Grandfather remembered how the war began when he was very young. It was so long ago, that people still needed names to be differentiated from each other. Grandfather forgot what he used to be called, but he remembered from his childhood fantasies that he had wanted to be named after a hero, so that all would glorify his name.
Grandfather remembered waiting behind the laboratories glass windows. Of all the structures around, it was odd how a scientific warehouse was more heavily fortified than even the political structures, which were the first points of attack. As he emerged from the bubble of security, it struck him that nobody else seemed to be as uncomfortable about the sound of weapons fire than he was.
Lately, he had taken to walking to the premise. It was way too dangerous for the public transport to operate. Recent attacks had left them with rising death tolls every day. The sky bled in the morning, and in the evening, and with the air strikes, the wounds lasted during the day as well. But he was behind a laboratory’s closed door, sheltered, defended and protected, until the time he stepped out and the cries of the mourning, the whines of overwrought engines and the sharp punctuation of the weapons fire reminded him of where he was.
Everyday, the news covered another debacle of politics. Existing societal systems were failing. Rebellion and anarchy seemed to be the only route to survival. The economy plunged. Goods were looted. Yet everyday, the radiation from the attacks seemed to reduce the number of beggars on the street. Death, desperation and the enemy were persistent. They could not be stopped. They would not be stopped.
Yet, even in this dreary mess, he had reason to be happy. It was a small secret, folded up in the deepest corners of his heart before any of the plunderers found it. But it was also embodied by his lovely new bride who waited for him to come back home, anxious and worried. Despite all the misery and gore around them, they derived some small happiness in the mere fact of being together.
Perhaps it was cruel how their concern didn’t seem to bother any of the others on the streets who could have been anyone’s mother, father, sister, brother, son or daughter. But perhaps shortsightedness had always been one of Grandfather’s problems. It was a problem that extended not just to him, but to his entire civilization as well.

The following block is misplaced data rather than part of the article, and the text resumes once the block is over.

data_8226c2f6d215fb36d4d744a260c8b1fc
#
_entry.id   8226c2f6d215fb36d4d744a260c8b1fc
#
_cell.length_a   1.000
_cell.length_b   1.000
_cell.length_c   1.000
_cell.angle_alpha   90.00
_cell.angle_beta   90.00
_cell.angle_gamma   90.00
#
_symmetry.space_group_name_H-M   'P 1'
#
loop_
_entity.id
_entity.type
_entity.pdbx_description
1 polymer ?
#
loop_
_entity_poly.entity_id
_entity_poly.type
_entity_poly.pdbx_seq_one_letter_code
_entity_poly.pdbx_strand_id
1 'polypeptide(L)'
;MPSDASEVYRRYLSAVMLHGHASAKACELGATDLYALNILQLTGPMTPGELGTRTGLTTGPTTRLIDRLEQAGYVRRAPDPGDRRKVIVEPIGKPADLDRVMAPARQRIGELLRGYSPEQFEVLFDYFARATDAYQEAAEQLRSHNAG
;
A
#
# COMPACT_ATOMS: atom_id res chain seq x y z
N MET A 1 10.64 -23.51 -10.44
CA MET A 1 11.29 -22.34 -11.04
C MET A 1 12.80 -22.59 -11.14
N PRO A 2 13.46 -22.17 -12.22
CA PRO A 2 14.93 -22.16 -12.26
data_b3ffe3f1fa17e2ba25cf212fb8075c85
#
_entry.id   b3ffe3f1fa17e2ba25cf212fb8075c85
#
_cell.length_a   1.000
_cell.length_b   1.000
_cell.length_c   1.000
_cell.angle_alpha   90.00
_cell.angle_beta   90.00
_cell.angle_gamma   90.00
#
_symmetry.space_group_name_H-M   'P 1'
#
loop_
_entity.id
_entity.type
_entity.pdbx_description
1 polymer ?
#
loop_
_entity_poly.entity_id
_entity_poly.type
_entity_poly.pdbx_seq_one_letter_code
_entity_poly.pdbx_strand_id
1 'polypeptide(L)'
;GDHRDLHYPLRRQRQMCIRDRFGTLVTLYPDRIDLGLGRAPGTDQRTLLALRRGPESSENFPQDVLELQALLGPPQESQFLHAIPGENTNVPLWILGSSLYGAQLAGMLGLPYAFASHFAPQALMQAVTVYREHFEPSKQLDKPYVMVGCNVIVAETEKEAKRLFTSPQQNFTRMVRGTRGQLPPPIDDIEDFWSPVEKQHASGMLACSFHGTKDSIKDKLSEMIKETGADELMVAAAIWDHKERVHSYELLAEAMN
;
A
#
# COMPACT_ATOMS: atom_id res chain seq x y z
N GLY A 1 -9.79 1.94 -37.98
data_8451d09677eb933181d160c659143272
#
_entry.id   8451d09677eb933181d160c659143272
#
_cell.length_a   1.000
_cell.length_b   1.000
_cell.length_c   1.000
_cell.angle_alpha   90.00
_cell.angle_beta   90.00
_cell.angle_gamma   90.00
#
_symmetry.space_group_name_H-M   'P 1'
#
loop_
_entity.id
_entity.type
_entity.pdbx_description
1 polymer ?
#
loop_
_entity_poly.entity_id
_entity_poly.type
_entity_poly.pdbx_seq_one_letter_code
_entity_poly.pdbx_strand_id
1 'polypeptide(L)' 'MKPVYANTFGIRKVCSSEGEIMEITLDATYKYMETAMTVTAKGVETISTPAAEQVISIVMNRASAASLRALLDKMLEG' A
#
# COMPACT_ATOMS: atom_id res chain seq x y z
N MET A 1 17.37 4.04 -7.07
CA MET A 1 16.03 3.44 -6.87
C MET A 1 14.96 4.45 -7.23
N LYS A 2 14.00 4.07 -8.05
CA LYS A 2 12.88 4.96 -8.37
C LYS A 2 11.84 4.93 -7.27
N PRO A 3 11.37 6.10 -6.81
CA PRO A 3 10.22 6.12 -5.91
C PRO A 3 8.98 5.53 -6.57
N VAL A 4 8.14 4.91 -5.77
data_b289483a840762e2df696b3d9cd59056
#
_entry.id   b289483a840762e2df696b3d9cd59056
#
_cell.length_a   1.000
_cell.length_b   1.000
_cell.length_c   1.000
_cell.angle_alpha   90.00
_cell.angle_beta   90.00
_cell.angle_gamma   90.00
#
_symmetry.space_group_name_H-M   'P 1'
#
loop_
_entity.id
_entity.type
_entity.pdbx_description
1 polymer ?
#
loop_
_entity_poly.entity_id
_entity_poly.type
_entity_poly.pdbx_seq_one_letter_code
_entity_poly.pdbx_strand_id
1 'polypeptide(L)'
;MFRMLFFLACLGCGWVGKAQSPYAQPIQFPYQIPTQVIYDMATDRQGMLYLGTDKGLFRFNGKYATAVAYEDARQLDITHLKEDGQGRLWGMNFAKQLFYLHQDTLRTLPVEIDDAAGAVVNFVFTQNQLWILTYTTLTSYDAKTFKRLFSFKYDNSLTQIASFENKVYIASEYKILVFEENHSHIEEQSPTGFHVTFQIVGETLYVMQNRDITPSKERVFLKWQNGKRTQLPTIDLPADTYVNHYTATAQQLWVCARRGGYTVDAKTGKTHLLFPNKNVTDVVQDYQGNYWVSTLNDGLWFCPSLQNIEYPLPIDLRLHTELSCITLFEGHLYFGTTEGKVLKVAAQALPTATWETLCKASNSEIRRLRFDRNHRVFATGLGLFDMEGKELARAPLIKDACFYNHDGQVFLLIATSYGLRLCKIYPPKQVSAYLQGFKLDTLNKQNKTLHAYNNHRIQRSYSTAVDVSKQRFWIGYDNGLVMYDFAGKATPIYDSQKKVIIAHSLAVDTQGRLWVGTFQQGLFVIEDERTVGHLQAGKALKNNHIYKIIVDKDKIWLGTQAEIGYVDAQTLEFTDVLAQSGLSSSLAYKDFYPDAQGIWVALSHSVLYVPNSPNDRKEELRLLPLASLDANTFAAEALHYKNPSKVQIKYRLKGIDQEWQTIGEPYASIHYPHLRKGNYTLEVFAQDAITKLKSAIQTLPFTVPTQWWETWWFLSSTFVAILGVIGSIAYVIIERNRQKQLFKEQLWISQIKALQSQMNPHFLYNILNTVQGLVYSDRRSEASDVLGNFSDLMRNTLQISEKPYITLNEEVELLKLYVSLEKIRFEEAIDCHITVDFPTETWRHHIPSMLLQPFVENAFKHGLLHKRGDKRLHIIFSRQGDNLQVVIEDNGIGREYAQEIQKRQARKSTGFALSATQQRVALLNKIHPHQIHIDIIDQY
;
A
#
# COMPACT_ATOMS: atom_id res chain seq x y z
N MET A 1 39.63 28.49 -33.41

When the funding for the laboratory and its security stopped, Grandfather helped several refugees into the warehouses and tried to keep them alive with the limited rations. Many died. Some survived. Like the very same desperation and enemy that drove these people to his shelter, Grandfather persevered and sent a few alive ones back out into the world as well. His benefactors glorified his name, the one which he himself would forget. But back then, he was a hero.
Then the call came to create an army. For a nation that was living off dust and grass, littered with decaying corpses and the pungent aroma of perpetual smoke, an army had to be raised. But from what? They had no money to buy anything. They had no more people to create an army. When the call came, a cry of confusion sang louder than all the other screams of pain. For a land that was losing its dignity, people and resources, what could it make its army from?
The answer was so simple that it was pure genius. Though nobody remembered that genius could be dangerous. Only Grandfather and Grandmother, sitting huddled up in their lonely cottage decades later, would learn to mistrust genius.
Rats. The rodents that scavenged the streets, feeding off the uncovered dead,multiplying abnormally in an environment that seemed to support their existence better than humans, they infested the city. Yet, people were so preoccupied with war, that they didn’t notice them. Most considered them as their new form of meat. Others made them into fur. They were not an inconvenience any more. They were property.
More so, they were genetically malleable. A few embellishments to their existing helix, combined with the encouragement of the native tendency to forage and scavenge and you could create a perfect army. Their skills in multiplication surpassed any automated machine, and there were so many of them that they seemed to be the only resource left.
Ordinarily, it would have occurred to some noble soul that this was cruel. Testing and forcing an animal to mutate into something that was beyond its natural capacity involved torture at some level. But inflicting torture to one species after having suffered immeasurably for their own kind seemed only a natural, and weirdly normal, way of extending the feeling of brotherhood among the remaining life-forms.
Grandfather watched as science, inspired by hate and the human need of self-defense, began to morph harmless rodents into one of the most lethal forces known. No more were there any decaying bodies on the streets. The new species required complete, clean meals in order to sustain itself, and any dead carcass presented itself as a valid option. Directed, they burrowed in millions of tunnels to the enemy state. Driven to a mad frenzy, they effortlessly crossed physical and geographical boundaries with great speed and tenacity.
They were known as the Muridea and they were formidable. Their accelerated multiplication began to displace the enemy population and give them a taste of what they had caused. They chewed through metal alloys, bone and seemed to have a lasting resistance to any form of extermination methods.
And thus began, what is colloquially called, the Era of Monsters. Though Grandfather did not know if only the Muridea should have earned that title.